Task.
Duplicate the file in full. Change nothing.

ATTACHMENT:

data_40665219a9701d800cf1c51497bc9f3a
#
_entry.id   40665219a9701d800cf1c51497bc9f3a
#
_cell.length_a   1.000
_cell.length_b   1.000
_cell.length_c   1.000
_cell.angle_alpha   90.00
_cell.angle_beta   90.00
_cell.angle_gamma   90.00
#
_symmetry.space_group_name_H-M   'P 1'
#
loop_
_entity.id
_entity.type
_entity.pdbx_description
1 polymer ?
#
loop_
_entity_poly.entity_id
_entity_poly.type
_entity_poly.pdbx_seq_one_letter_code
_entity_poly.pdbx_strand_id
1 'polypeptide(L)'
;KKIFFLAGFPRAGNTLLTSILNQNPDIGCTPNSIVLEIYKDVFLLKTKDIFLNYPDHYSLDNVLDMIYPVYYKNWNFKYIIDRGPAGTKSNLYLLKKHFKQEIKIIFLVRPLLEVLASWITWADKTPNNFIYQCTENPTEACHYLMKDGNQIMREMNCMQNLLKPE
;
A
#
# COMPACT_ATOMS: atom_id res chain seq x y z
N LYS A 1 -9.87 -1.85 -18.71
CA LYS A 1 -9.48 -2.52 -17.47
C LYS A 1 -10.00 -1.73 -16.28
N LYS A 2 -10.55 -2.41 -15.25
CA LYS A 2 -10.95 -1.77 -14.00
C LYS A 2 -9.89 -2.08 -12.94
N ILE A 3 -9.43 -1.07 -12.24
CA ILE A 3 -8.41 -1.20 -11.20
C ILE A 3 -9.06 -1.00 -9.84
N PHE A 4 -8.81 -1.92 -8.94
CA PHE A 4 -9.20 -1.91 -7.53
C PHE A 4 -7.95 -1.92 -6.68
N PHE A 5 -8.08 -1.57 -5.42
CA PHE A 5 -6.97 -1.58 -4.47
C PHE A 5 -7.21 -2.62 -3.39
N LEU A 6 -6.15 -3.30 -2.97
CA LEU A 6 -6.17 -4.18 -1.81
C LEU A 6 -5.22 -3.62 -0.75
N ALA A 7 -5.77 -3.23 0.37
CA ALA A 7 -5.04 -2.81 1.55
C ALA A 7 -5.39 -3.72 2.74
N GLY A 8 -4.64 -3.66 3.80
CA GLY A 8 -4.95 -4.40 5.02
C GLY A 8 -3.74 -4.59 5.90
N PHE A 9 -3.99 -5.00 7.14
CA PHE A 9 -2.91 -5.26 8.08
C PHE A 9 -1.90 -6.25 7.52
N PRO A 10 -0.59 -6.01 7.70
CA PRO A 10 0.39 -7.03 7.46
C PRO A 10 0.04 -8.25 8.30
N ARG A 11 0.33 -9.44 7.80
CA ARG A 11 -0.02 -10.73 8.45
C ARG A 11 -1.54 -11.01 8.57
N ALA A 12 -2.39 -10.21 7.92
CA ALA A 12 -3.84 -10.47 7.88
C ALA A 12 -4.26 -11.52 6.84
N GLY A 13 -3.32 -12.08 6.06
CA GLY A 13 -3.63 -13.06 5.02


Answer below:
data_40665219a9701d800cf1c51497bc9f3a
#
_entry.id   40665219a9701d800cf1c51497bc9f3a
#
_cell.length_a   1.000
_cell.length_b   1.000
_cell.length_c   1.000
_cell.angle_alpha   90.00
_cell.angle_beta   90.00
_cell.angle_gamma   90.00
#
_symmetry.space_group_name_H-M   'P 1'
#
loop_
_entity.id
_entity.type
_entity.pdbx_description
1 polymer ?
#
loop_
_entity_poly.entity_id
_entity_poly.type
_entity_poly.pdbx_seq_one_letter_code
_entity_poly.pdbx_strand_id
1 'polypeptide(L)'
;KKIFFLAGFPRAGNTLLTSILNQNPDIGCTPNSIVLEIYKDVFLLKTKDIFLNYPDHYSLDNVLDMIYPVYYKNWNFKYIIDRGPAGTKSNLYLLKKHFKQEIKIIFLVRPLLEVLASWITWADKTPNNFIYQCTENPTEACHYLMKDGNQIMREMNCMQNLLKPE
;
A
#
# COMPACT_ATOMS: atom_id res chain seq x y z
N LYS A 1 -9.87 -1.85 -18.71
CA LYS A 1 -9.48 -2.52 -17.47
C LYS A 1 -10.00 -1.73 -16.28
N LYS A 2 -10.55 -2.41 -15.25
CA LYS A 2 -10.95 -1.77 -14.00
C LYS A 2 -9.89 -2.08 -12.94
N ILE A 3 -9.43 -1.07 -12.24
CA ILE A 3 -8.41 -1.20 -11.20
C ILE A 3 -9.06 -1.00 -9.84
N PHE A 4 -8.81 -1.92 -8.94
CA PHE A 4 -9.20 -1.91 -7.53
C PHE A 4 -7.95 -1.92 -6.68
N PHE A 5 -8.08 -1.57 -5.42
CA PHE A 5 -6.97 -1.58 -4.47
C PHE A 5 -7.21 -2.62 -3.39
N LEU A 6 -6.15 -3.30 -2.97
CA LEU A 6 -6.17 -4.18 -1.81
C LEU A 6 -5.22 -3.62 -0.75
N ALA A 7 -5.77 -3.23 0.37
CA ALA A 7 -5.04 -2.81 1.55
C ALA A 7 -5.39 -3.72 2.74
N GLY A 8 -4.64 -3.66 3.80
CA GLY A 8 -4.95 -4.40 5.02
C GLY A 8 -3.74 -4.59 5.90
N PHE A 9 -3.99 -5.00 7.14
CA PHE A 9 -2.91 -5.26 8.08
C PHE A 9 -1.90 -6.25 7.52
N PRO A 10 -0.59 -6.01 7.70
CA PRO A 10 0.39 -7.03 7.46
C PRO A 10 0.04 -8.25 8.30
N ARG A 11 0.33 -9.44 7.80
CA ARG A 11 -0.02 -10.73 8.45
C ARG A 11 -1.54 -11.01 8.57
N ALA A 12 -2.39 -10.21 7.92
CA ALA A 12 -3.84 -10.47 7.88
C ALA A 12 -4.26 -11.52 6.84
N GLY A 13 -3.32 -12.08 6.06
CA GLY A 13 -3.63 -13.06 5.02